Nevada and Arizona residents were also advised about drought conditions, wildfires, and extreme heat, and in California regulators on Tuesday warned people that they may soon be asked to conserve energy as parts of the state saw temperatures rising to 110 degrees and several wildfires burning.

Temperatures across Texas have reached the 90s this week, and the power demand on Monday came to 70 gigawatts—breaking the state’s record for June and coming close to the maximum that the grid was able to offer with some power plants offline for reasons that were unclear.

The New York Times noted that in the state’s deregulated energy system, power producers sometimes “simply choose not to offer electricity into the market because it might not prove economically beneficial, leaving customers short on energy and paying high prices for the power they do get.”

Following the winter storm in Texas in February that left nearly five million homes and businesses without electricity for days and was linked to more than 100 deaths, state lawmakers introduced legislation to better weatherize the power grid, but critics said this week’s heatwave has demonstrated how the plan is inadequate.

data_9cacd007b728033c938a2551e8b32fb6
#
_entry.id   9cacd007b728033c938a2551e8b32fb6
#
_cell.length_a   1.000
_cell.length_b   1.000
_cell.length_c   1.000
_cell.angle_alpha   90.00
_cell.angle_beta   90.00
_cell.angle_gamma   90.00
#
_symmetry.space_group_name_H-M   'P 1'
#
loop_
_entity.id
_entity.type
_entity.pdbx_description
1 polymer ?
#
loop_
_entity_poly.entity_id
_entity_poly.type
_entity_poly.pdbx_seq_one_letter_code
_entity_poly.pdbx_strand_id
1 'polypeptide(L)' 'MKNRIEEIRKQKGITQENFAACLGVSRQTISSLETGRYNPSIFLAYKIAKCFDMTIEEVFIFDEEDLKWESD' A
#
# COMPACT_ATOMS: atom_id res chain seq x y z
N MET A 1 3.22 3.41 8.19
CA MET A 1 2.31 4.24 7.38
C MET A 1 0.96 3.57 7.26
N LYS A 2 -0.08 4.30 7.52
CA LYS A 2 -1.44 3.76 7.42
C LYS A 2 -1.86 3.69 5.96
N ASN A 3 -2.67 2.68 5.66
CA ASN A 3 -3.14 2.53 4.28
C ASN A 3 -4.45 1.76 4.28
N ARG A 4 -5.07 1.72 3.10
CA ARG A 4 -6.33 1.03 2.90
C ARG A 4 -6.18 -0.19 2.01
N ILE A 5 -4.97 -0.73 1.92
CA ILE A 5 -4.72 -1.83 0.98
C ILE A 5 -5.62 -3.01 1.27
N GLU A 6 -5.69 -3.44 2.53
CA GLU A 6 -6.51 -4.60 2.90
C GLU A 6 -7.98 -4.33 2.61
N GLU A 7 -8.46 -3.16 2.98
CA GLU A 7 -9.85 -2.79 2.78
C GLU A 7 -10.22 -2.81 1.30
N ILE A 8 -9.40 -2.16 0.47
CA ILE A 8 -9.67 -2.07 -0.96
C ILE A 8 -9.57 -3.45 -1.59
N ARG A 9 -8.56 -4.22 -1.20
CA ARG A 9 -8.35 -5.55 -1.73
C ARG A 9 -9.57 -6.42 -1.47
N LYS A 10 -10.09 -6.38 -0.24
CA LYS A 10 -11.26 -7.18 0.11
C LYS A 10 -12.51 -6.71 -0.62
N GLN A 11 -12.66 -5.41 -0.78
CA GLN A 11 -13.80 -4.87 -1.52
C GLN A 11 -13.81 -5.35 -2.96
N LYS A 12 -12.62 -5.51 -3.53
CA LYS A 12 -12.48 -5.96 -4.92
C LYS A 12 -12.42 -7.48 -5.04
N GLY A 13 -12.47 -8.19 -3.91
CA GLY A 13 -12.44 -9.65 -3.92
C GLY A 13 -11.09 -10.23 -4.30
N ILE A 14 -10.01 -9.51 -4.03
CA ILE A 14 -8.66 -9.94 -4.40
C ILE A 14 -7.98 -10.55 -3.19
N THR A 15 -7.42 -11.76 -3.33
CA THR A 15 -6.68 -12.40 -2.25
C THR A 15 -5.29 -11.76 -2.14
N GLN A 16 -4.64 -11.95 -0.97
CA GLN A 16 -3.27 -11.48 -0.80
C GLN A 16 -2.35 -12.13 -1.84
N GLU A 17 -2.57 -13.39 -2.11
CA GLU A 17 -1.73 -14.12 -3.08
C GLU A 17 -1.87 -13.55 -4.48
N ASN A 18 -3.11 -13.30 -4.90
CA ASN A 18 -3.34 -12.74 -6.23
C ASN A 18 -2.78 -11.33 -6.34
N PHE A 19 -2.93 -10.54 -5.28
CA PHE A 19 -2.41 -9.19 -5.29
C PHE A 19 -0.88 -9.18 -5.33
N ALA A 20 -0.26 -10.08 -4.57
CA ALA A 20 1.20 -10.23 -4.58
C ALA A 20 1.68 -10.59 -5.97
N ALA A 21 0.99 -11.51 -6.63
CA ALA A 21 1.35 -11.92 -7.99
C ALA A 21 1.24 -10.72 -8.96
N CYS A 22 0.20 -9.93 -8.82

“If we talk about infrastructure without considering how that infrastructure needs to match the climate conditions from today on into the future, then we’re building something that won’t stand a chance,” Julie McNamara, a senior energy analyst at the Union of Concerned Scientists, told the Times. 

According to The Guardian, solar power generation—demand for which skyrocketed after February’s power failure—has kept millions of Texans’ lights from going out this week.

“We have over five times as much solar as we had a few years ago and that made the difference in having these afternoons when we’ve had calls for conservation,” Dan Cohan, a civil engineering professor at Rice University, told The Guardian. “There likely would have been rolling blackouts if we didn’t have solar farms online.”

Kevin Doffing, a Houston resident who bought a solar energy system after the winter storm, told the Times, “I just don’t see how we keep doing what we’ve been doing and expect different results.”

The state’s power grid was “deregulated and designed 20 years ago,” said Mike Collier, a former adviser to President Joe Biden who is running for lieutenant governor in the state, and is now in “desperate need of modernization and simply hasn’t kept up with technology.”